The Board’s construction of the term in claim 7 was not disputed and does not appear relevant to the Board’s finding that claim 7 was not anticipated under 35 U.S.C. § 102. In the Delaware district court, Intellectual Ventures argued that, “Toshiba’s construction makes explicit the distinction in the patent claims and specification that ‘normal system operation’ (normal operation mode) is distinct from debug operation or rest operation (test mode).”[14] Judge Robinson’s claim construction order discusses the fact that the specification describes a “normal mode” and “test mode” which does not define “normal system operations” and declined to import those limitations into the term “normal system operation” set forth in claim 7.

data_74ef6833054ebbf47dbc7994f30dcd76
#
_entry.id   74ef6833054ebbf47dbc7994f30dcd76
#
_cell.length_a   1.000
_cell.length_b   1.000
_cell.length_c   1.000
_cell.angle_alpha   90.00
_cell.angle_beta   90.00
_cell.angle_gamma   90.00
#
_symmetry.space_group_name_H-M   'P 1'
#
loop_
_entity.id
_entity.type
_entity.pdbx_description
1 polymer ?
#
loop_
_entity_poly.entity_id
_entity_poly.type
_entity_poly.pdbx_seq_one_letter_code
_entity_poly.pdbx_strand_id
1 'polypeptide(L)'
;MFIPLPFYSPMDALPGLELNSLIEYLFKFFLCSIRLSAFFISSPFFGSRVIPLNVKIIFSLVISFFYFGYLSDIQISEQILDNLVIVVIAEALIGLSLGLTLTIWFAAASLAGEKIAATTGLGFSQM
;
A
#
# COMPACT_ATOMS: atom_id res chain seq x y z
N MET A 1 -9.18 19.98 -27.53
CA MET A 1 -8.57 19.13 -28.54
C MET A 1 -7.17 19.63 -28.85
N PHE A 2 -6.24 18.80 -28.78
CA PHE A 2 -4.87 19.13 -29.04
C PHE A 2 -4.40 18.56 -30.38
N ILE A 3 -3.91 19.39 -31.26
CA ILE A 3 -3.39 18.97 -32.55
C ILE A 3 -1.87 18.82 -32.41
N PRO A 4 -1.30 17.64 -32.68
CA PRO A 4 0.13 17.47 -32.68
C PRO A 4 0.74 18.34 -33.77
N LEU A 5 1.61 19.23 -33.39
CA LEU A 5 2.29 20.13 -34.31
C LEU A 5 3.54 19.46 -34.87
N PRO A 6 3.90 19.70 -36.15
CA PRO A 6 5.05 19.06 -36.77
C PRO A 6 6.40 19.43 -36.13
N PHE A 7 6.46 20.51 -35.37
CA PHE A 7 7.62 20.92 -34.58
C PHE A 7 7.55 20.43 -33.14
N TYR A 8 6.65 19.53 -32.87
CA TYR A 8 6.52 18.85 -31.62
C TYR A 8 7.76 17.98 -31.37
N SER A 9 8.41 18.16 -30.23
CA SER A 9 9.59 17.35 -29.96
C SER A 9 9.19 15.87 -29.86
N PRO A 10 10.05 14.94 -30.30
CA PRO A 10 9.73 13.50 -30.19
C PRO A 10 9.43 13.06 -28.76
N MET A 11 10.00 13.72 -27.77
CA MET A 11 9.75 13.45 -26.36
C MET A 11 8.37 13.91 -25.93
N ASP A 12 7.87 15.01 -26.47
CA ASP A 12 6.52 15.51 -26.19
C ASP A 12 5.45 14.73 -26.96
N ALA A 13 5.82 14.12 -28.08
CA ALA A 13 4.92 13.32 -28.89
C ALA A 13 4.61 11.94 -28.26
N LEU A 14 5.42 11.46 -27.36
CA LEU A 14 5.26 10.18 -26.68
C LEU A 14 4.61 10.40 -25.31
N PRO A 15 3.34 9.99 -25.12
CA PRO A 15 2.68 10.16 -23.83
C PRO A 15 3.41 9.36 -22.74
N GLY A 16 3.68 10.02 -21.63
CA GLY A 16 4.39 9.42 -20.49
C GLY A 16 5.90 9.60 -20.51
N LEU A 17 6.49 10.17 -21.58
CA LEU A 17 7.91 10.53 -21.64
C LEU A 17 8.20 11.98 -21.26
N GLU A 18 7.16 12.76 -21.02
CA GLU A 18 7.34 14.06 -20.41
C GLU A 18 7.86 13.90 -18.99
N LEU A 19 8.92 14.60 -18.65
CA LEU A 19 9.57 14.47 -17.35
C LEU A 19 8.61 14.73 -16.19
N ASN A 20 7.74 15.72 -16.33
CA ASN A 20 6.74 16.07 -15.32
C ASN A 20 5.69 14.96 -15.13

With respect to the ’819 patent still pending in Delaware district court in Intellectual Ventures I LLC and Intellectual Ventures II LLC, the Board ultimately applied the plain and ordinary meaning claim construction standard for the ’819 patent because the ’819 patent had expired, and the Board’s review of the claims of an expired patent tracks the district court’s plain and ordinary claim construction standard articulated in Phillips v. AWH Corp., 415 F. 3d 1303, 1312 (Fed. Cir. 2005). The Board determined that no express claim construction was required because Toshiba asserted that the claim terms should be given their ordinary and customary meanings and the patent owner Intellectual Ventures did not dispute that conclusion or provide an alternate construction.[15] Although the Board rejected claims 1-11 and 17-19 of the ’819 patent, Judge Robinson issued a claim construction order on terms in claims 17-19 because the Board had not ruled on Intellectual Venture’s request for a rehearing when Judge Robinson issued her claim construction order (and has still not ruled on Intellectual Venture’s request).[16] In the district court litigation before Judge Robinson, both parties elected to submit specific constructions of terms at the claims in issue for the ’891 patent. Judge Robinson’s order adopted Toshiba’s proposed constructions. However, because the Board did not submit any specific claim constructions and assigned their ordinary and customary meanings pursuant to Toshiba’s undisputed request, there is not an opportunity to compare claim constructions by the district court and Board for the ’819 patent.